‘What this Court sad in Aisiatic Petroleum Company v. Llanes applies mutatis mutandis to this case.’ When exemption is claimed, it must be shown indubitably to exist. At the outset, every presumption is against it. A well-founded doubt is fatal to the claim. It is only when the terms of the concession are too explicit to admit fairly of any other construction that the proposition can be supported. In this case, the word “exemption’ in Section 23 of R.A. 7925 could contemplate exemption from certain regulatory or reporting requirements, bearing in mind the policy of the law. (Underscoring for emphasis)

‘x x x

‘In sum, it does not appear that, in approving Section 23 of R.A. No. 7925, Congress intended it to operate as a blanket tax exemption to all telecommunications entities. Applying the rule of strict construction of laws granting tax exemptions and the rule that doubts should be resolved in favor of municipal corporations in interpreting statutory provisions on municipal taxing powers, we hold that Section 23 of R.A. No. 7925 cannot be considered as having amended petitioner’s franchise so as to entitle it to exemption from the imposition of local franchise taxes . . .” (Underscoring supplied)

‘x x x

“Lastly, quoted below is a portion of the Supreme Court Decision (G.R. NO. 120082, September 11, 1996) in the case entitled ‘Mactan International Airport Authority vs. Ferdinand Marcos, in his capacity as Presiding Judge of the RTC, Cebu City:

‘As a general rule, the power to tax is an incident of sovereignty and is unlimited in its range, acknowledging in its very nature no limits, so that security against its abuse is to be found only in the responsibility of the legislature which imposes the tax on the constituency who are to pay it. Nevertheless, effective limitations thereon may be imposed by the people through their Constitutions. Our Constitution, for instance, provides that the rule of taxation shall be uniform and equitable and Congress shall evolve a progressive system of taxation. So potent indeed is the power that it was once opined that ‘the power to tax involves the power to destroy.’ Verily, taxation is a destructive power which interferes with the personal and property for the support of the government. Accordingly, tax statutes must be construed strictly against the government and liberally in favor of the taxpayer. But since taxes are what we pay for civilized society, or are the lifeblood of the nation, the law frowns against exemptions from taxation and statutes granting tax exemptions are thus construed strictissimi juris against the taxpayers and liberally in favor of the

Reference: Book XII, pp. 66-85

taxing authority. A claim of exemption from tax payment must be clearly shown and based on language in the law too plain to be mistaken. Elsewise stated, taxation is the rule, exemption therefrom is the exception. However, if the grantee of the exemption is a political subdivision or instrumentality, the rigid rule of construction does not apply because the practical effect of the exemption is merely to reduce the amount of money that has to be handled by the government in the course of its operations.’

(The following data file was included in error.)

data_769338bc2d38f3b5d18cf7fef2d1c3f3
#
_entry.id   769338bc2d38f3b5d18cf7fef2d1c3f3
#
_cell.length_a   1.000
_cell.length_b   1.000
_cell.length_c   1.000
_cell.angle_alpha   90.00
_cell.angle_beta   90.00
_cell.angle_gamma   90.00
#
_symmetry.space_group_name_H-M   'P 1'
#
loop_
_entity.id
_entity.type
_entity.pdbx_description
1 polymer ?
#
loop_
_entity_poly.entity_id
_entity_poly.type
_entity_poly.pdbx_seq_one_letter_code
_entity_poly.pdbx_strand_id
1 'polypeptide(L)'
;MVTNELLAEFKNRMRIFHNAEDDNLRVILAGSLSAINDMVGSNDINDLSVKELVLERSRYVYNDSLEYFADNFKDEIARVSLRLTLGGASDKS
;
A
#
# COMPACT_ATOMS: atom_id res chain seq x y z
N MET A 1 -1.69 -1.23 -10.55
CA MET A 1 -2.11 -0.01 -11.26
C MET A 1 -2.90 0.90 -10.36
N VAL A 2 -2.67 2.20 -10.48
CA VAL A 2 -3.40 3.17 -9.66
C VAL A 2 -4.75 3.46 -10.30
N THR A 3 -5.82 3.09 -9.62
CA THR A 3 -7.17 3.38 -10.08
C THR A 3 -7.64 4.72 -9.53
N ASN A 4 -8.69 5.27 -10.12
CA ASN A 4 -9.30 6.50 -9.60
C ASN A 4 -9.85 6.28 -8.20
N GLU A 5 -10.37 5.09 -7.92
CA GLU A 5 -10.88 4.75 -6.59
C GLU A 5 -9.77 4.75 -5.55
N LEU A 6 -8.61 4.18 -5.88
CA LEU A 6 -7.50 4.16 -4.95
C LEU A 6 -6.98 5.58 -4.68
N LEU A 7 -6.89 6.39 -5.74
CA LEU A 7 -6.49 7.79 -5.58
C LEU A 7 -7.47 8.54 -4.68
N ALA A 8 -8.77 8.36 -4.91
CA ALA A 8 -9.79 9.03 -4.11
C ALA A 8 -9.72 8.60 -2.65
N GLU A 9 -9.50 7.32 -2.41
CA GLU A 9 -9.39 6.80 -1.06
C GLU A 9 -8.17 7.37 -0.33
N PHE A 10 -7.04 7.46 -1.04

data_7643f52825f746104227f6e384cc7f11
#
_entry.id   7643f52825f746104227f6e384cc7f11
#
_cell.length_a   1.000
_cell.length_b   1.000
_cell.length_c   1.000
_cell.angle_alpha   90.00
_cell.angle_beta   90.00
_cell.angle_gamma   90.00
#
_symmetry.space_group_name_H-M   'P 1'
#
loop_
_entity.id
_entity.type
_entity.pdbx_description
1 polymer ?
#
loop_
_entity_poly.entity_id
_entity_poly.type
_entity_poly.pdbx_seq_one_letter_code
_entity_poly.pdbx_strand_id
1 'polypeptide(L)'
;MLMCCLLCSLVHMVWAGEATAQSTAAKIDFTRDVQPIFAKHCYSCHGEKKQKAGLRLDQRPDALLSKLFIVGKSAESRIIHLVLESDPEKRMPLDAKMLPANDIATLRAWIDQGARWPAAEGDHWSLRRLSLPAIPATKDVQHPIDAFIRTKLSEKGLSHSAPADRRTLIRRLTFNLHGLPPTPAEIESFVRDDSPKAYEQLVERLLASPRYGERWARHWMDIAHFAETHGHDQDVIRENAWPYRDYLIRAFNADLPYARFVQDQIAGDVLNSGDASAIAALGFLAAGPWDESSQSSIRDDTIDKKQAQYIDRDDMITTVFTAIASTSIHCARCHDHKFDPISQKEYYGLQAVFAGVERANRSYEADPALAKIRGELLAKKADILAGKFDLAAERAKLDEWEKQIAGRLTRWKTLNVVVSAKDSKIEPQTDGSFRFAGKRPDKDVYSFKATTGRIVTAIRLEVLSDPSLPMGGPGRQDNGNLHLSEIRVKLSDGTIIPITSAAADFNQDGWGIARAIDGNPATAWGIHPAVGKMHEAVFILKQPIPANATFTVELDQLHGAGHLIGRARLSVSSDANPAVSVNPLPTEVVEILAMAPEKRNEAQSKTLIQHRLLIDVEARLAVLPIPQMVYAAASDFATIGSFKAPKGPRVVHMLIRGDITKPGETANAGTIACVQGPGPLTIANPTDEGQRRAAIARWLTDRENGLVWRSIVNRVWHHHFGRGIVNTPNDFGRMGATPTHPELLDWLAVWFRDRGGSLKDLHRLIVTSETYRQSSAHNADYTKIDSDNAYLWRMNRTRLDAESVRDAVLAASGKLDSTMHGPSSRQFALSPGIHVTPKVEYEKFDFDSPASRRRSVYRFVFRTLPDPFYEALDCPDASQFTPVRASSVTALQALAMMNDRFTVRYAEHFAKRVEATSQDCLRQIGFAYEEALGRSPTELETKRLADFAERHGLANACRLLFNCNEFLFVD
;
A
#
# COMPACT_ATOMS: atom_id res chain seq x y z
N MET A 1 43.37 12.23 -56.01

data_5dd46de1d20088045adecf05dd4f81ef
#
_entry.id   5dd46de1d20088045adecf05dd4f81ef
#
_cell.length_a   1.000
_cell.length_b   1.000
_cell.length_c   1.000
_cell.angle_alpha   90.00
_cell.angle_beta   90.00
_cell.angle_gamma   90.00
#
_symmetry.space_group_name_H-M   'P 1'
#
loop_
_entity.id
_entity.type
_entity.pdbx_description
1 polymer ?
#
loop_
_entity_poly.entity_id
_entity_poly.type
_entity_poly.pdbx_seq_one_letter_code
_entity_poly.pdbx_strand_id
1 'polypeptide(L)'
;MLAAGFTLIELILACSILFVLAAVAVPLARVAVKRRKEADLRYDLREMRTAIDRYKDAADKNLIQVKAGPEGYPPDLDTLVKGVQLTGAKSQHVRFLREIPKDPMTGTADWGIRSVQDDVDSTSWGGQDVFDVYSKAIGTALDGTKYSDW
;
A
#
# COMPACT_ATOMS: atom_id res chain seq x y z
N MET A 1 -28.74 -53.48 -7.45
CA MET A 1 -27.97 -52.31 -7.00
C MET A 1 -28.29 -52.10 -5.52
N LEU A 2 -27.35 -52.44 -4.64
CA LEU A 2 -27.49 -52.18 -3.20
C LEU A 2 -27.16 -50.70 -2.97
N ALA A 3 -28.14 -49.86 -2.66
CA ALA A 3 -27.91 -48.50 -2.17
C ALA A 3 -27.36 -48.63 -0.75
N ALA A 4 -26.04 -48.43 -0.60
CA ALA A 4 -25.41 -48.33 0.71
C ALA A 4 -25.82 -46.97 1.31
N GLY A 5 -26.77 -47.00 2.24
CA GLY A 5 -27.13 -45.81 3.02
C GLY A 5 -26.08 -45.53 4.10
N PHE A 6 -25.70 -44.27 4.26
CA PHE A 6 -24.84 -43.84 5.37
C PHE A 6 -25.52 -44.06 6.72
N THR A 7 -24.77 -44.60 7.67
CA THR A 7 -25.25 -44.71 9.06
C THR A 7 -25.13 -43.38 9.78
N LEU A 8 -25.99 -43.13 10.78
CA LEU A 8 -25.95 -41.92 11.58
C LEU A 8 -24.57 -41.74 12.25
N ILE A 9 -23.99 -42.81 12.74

“Viewed in the light of all the foregoing and based on the Decision of the Supreme Court and the Central Board of Assessment Appeals, the Bureau of Local Government Finance (BLGF) believes and so holds that Globe is liable to payment of real property tax. This Bureau’s opinion expressed in its letter dated February 24, 1998 with regard to exemption from payment of real property tax on real properties of Globe is hereby reversed.” (Underscoring supplied)

Accordingly, the subject real property owned by GLOBE and SMART Telecommunications and all other telecommunications companies similarly situated are now subject to real property tax. Likewise, the opinion rendered by this Bureau in its 1st Indorsement dated May 21, 2001, and other earlier and subsequent opinions expressed on the matter with regard to real property tax exemption of SMART and GLOBE Telecommunications in ivew of the IPSO FACTO provisions (most favored treatment clause), are hereby declared of no force and effect.

The Provincial Assessors and Treasurers are hereby instructed to disseminate the contents of this Circular, including the attachments, to the Municipal Assessors and Treasurers within their respective jurisdiction.

MA. PRESENTACION R. MONTESA Executive Director”

Quoted in the above-BLGF MEMORANDUM CIRCULAR NO. 15-2004 is

the Ruling of this Board in CBAA Case No. V-17 entitled Smart Communications,

Inc. vs. City Assessor of San Carlos City and the Local Board of Assessment

Appeals of San Carlos City, decided on June 28, 2002. Integrated thereto, said

BLGF Memorandum Circular evidently echoes this Board’s earlier

pronouncement in the Smart Communications case, hence, originally this

Board’s own. Bound by the principle of Stare Decisis, this Board is therefore

impelled to abide by its Decision to stand as precedent for future judgment.

To say that this Board concurs and adopts the same BLGF Memorandum

Circular as its own would be superfluity. But for purposes of conciseness let it be

so: they are anyhow identical.

WHEREFORE, premises considered, the instant Appeal is hereby

DISMISSED for lack of merit.

Reference: Book XII, pp. 66-85

SO ORDERED.

Manila, Philippines, January 24, 2007.

(Signed) CESAR S. GUTIERREZ
Chairman

(Signed)
ANGEL P. PALOMARES Member

(Signed) RAFAEL O. CORTES
Member

Reference: Book XII, pp. 66-85